What we said: “By this album’s closing moments, you’ll be tempted to sign up for Lucifer’s side. Behemoth have thrown down the gauntlet for extreme music.”


BAND PICK: “I think it’s their best one. It’s got all the things that makes them great: brilliant musicianship, great arrangements, incredibly complex time signatures that stop and start, and a tornado of drums. It’s probably the most sustained sonic assault that they’ve come up with. I’ma big fan of all of their albums, but this is the one that speaks to the prog fan the most. You have to listen to it in its entirety. You have a band that are unconstrained by the pressure to come up with a single, so it’s better to listen to it in one sitting. A real album.

“On a musical level, you have to be impressed by the technicality, the virtuosity and the total unwillingness to conform to the trappings of the genre. It’s just untrammelled musical power and virtuosity and extreme twiddly-ness!” - BILL BAILEY, COMEDIAN LAD

What we said: “This is an involving, intricate and intelligent record that fulfils all the band’s promises of prog rock evolution. Prepare to be blown away.”


BAND PICK: “It’s the greatest metalcore album of all time – every single track could have been a single. When Killswitch lost Jesse [Leach], a lot of people didn’t think that they were going to be able to replace him or make the impact on the scene that they’d already had, but what Howard did was bring an extra sense of melody and theatricality to the band. Also, as a metalcore fan, you know when a breakdown should be coming, because it feels right, and I think The End Of Heartache set a real precedent for that.There isn’t another metalcore album that opened up the genre like it did, and I honestly think Warped Tour, Mayhem Festival – even America would not be the same if that album had never been made. I think that’s so important, and I think that Adam D, as a producer, had his fingers in so many pies in that era of metalcore after this album. They could have released any song off that album and it would have done just as well,and it would have got them where they are today.” - DAVYD WINTER-BATES, BURY TOMORROW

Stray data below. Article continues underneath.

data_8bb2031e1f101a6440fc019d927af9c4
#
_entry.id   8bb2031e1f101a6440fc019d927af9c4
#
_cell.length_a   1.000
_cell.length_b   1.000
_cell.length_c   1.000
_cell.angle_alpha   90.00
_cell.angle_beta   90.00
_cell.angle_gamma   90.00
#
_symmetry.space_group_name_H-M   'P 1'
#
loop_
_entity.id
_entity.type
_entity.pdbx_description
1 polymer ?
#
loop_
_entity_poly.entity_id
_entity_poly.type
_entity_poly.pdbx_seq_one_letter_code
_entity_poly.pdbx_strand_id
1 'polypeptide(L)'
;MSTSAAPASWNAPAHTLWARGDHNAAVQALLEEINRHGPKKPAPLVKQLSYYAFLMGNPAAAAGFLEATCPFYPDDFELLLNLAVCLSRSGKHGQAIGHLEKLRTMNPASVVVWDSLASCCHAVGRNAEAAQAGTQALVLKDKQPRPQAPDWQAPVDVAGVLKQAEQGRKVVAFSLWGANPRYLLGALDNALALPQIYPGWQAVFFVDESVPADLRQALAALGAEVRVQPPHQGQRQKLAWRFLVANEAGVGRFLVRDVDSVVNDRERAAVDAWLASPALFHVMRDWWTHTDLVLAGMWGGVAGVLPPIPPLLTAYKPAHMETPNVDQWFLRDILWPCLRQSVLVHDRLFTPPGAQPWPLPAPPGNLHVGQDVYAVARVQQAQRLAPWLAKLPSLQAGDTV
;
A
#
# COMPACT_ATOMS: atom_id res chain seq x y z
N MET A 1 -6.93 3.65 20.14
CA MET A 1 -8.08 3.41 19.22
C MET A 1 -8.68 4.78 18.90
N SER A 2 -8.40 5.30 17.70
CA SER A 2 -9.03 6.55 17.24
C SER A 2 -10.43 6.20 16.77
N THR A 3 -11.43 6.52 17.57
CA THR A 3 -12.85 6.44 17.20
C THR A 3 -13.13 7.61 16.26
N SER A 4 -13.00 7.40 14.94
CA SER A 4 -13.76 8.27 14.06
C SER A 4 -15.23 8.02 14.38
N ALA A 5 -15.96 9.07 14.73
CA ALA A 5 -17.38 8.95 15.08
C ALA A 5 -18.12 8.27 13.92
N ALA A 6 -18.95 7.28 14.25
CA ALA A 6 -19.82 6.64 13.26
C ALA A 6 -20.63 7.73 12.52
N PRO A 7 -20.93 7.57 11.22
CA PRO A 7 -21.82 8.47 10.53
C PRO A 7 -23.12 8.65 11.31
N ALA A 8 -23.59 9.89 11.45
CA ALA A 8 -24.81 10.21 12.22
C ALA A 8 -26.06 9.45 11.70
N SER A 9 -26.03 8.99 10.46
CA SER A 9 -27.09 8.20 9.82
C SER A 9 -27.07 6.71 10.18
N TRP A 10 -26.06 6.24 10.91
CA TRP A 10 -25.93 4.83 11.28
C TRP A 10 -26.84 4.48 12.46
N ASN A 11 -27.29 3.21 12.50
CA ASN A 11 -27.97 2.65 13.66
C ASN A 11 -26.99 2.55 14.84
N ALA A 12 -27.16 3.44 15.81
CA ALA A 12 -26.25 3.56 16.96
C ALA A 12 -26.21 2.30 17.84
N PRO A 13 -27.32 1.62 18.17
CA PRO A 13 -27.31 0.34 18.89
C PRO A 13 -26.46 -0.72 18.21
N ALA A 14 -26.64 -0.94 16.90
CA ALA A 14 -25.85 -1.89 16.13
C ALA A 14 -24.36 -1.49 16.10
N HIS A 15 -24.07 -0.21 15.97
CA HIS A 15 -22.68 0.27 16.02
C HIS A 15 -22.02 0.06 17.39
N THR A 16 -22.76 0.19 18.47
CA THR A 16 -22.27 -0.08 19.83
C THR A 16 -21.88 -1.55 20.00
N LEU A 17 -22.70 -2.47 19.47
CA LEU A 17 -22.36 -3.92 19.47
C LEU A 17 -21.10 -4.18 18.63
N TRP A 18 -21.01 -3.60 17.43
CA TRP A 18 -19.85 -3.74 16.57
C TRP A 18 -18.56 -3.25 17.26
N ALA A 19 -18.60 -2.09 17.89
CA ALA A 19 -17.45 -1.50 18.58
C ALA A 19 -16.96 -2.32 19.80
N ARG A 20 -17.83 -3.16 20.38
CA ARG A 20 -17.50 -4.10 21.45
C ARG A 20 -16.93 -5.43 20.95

What we said: “This is a compelling and convincing synthesis of all that is good about contemporary heavy metal. A minor modern masterpiece.”


Though City Of Evil was the album that would see Avenged expand their sound, transcend their scene and begin the relentless upwards journey that has taken them into arenas and to the top of charts and festival bills, for pure, unadulterated song power, Waking The Fallen remains utterly untouchable. The album that put them on the map may have been a far more straight-up metalcore affair, but there were already enough sprinklings of overblown rock‘n’roll theatrics – see nine-minute monster I Won’t See You Tonight Part 1 – to mark them above their peers. And then there’s the songs. Unholy Confessions. Chapter Four. Remenissions. Second Heartbeat. It felt like a greatest hits set, and with barely any songs clocking in under the five-minute mark, Avenged already looked like a band ready for big things. Even we, however, didn’t realise just how big.

What we said: “OK then, who’s ready for goth-metal emo? The second album from this Orange County quintet gives the band a mature, coherent voice.”

Linkin Park: How We Made Hybrid Theory

The 100 greatest albums of the 21st century: 5-2